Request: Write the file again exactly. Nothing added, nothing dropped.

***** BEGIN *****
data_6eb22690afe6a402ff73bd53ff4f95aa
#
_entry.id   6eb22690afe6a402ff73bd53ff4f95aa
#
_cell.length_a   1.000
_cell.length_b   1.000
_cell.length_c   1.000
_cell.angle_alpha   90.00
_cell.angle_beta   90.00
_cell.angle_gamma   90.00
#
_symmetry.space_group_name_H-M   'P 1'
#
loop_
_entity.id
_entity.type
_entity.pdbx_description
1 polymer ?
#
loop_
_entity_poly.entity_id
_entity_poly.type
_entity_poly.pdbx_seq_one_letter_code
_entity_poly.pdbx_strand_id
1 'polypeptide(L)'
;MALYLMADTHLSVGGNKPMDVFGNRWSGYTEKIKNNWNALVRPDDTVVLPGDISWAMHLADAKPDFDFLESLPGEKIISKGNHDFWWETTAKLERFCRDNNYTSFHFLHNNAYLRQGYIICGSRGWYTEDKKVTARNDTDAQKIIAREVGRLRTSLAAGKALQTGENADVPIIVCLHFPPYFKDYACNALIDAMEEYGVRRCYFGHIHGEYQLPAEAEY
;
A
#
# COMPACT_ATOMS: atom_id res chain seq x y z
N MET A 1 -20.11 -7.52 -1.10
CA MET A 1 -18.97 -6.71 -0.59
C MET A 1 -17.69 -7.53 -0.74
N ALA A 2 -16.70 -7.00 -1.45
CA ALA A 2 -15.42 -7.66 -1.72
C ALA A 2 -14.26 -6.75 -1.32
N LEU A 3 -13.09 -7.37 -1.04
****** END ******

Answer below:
data_6eb22690afe6a402ff73bd53ff4f95aa
#
_entry.id   6eb22690afe6a402ff73bd53ff4f95aa
#
_cell.length_a   1.000
_cell.length_b   1.000
_cell.length_c   1.000
_cell.angle_alpha   90.00
_cell.angle_beta   90.00
_cell.angle_gamma   90.00
#
_symmetry.space_group_name_H-M   'P 1'
#
loop_
_entity.id
_entity.type
_entity.pdbx_description
1 polymer ?
#
loop_
_entity_poly.entity_id
_entity_poly.type
_entity_poly.pdbx_seq_one_letter_code
_entity_poly.pdbx_strand_id
1 'polypeptide(L)'
;MALYLMADTHLSVGGNKPMDVFGNRWSGYTEKIKNNWNALVRPDDTVVLPGDISWAMHLADAKPDFDFLESLPGEKIISKGNHDFWWETTAKLERFCRDNNYTSFHFLHNNAYLRQGYIICGSRGWYTEDKKVTARNDTDAQKIIAREVGRLRTSLAAGKALQTGENADVPIIVCLHFPPYFKDYACNALIDAMEEYGVRRCYFGHIHGEYQLPAEAEY
;
A
#
# COMPACT_ATOMS: atom_id res chain seq x y z
N MET A 1 -20.11 -7.52 -1.10
CA MET A 1 -18.97 -6.71 -0.59
C MET A 1 -17.69 -7.53 -0.74
N ALA A 2 -16.70 -7.00 -1.45
CA ALA A 2 -15.42 -7.66 -1.72
C ALA A 2 -14.26 -6.75 -1.32
N LEU A 3 -13.09 -7.37 -1.04